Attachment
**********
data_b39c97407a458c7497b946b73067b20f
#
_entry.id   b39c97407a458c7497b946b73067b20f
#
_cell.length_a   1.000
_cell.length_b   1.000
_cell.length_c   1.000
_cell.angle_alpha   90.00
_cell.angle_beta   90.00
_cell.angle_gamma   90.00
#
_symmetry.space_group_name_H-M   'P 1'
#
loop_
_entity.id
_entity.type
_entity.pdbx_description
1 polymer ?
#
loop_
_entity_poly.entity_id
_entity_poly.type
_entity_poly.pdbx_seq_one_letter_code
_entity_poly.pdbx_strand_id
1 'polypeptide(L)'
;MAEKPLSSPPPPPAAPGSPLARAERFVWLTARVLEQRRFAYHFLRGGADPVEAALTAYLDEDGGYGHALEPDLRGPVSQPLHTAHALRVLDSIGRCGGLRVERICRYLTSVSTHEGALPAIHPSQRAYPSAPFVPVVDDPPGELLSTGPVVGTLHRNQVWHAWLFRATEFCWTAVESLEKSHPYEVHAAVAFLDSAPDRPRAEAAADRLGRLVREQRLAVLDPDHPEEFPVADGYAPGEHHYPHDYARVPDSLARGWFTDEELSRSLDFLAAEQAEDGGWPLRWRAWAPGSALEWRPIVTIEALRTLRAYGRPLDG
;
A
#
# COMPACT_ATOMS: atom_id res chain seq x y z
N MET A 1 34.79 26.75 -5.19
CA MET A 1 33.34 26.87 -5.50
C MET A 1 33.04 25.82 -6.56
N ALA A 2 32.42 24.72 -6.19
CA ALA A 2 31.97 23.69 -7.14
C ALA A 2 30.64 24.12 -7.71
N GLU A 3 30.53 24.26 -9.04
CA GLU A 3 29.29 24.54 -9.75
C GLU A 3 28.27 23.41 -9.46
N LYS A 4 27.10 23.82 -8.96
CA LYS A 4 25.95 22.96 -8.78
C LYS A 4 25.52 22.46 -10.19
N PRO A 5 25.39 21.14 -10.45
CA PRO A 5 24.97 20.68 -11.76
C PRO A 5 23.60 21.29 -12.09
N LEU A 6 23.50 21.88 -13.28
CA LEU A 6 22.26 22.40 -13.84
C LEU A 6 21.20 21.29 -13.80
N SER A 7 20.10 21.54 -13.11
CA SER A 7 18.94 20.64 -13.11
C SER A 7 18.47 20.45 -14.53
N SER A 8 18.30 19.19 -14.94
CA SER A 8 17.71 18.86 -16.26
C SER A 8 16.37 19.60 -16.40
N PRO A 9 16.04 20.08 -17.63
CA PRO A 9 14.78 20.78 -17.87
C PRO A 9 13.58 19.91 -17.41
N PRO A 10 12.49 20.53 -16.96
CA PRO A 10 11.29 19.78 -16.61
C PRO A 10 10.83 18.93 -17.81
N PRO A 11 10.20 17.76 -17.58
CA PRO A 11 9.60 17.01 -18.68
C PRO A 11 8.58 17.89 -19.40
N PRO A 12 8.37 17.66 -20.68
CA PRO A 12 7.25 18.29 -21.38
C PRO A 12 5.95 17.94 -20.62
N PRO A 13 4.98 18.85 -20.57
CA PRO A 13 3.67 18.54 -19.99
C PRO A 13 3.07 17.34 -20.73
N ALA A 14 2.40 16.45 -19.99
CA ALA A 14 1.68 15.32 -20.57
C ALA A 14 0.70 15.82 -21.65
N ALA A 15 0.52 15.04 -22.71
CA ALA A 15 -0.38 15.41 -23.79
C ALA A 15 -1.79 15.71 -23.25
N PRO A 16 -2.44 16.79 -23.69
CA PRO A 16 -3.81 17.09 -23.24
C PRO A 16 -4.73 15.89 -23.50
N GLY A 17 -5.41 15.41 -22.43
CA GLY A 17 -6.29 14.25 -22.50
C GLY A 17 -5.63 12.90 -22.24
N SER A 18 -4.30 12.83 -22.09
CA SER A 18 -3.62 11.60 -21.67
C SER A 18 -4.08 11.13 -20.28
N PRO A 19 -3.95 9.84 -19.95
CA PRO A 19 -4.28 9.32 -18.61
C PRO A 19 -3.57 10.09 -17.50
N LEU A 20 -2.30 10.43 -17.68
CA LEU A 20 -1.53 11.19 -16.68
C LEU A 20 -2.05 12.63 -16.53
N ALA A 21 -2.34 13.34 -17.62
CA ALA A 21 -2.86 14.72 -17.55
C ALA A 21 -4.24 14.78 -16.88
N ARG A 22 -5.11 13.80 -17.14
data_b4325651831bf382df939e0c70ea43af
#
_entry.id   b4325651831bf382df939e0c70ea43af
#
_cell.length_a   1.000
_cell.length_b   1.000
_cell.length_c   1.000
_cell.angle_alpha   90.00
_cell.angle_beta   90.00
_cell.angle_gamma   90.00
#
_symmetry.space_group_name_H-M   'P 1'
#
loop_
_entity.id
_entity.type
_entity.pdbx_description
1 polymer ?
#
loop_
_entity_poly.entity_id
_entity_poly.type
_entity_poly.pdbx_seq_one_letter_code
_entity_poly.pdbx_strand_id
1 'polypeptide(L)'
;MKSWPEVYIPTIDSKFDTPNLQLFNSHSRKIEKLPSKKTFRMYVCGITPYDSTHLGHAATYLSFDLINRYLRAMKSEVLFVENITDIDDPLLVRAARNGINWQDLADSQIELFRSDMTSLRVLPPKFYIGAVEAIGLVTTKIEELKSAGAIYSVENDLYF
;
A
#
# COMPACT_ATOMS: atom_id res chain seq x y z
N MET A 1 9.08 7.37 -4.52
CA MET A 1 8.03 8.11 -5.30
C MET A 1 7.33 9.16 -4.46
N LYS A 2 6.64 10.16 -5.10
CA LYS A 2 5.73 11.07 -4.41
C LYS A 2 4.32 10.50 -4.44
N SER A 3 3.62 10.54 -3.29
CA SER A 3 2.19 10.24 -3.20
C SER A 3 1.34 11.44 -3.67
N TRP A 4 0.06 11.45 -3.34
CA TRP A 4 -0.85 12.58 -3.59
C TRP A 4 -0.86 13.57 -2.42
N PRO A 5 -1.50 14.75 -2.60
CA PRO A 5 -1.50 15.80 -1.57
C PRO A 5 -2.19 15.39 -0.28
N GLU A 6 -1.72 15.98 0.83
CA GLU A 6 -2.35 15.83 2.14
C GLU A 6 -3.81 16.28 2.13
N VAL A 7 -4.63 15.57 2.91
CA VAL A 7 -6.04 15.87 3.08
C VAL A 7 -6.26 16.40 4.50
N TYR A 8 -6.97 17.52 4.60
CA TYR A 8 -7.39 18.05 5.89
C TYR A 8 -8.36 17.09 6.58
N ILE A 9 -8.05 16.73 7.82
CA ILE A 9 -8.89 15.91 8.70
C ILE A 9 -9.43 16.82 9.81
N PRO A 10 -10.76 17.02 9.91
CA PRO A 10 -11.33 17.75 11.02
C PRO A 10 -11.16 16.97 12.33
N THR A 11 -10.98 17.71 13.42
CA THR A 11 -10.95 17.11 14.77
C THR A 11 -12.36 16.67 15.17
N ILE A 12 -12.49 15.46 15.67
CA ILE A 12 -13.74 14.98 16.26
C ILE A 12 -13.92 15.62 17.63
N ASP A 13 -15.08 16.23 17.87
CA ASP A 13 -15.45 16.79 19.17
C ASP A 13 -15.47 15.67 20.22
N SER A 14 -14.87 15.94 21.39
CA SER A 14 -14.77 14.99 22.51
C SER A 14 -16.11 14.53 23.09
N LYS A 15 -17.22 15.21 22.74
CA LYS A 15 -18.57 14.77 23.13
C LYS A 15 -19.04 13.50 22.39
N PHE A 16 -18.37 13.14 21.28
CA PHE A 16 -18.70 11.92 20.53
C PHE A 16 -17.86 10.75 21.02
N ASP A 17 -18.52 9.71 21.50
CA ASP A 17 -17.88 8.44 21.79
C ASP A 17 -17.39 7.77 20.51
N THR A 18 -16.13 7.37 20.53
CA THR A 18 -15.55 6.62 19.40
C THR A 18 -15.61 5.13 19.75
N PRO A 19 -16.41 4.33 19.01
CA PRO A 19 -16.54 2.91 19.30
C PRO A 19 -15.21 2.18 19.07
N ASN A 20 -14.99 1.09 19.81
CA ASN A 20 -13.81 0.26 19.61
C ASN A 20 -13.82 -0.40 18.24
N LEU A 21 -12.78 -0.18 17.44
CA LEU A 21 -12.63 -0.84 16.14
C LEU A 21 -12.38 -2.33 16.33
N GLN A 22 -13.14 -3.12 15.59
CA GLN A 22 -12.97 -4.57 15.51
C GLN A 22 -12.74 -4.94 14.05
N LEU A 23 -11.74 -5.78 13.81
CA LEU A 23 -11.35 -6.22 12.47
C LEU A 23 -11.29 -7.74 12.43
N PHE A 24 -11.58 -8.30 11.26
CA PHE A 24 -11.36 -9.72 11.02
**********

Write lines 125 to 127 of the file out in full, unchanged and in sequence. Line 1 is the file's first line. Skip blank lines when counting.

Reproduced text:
N MET A 1 9.08 7.37 -4.52
CA MET A 1 8.03 8.11 -5.30
C MET A 1 7.33 9.16 -4.46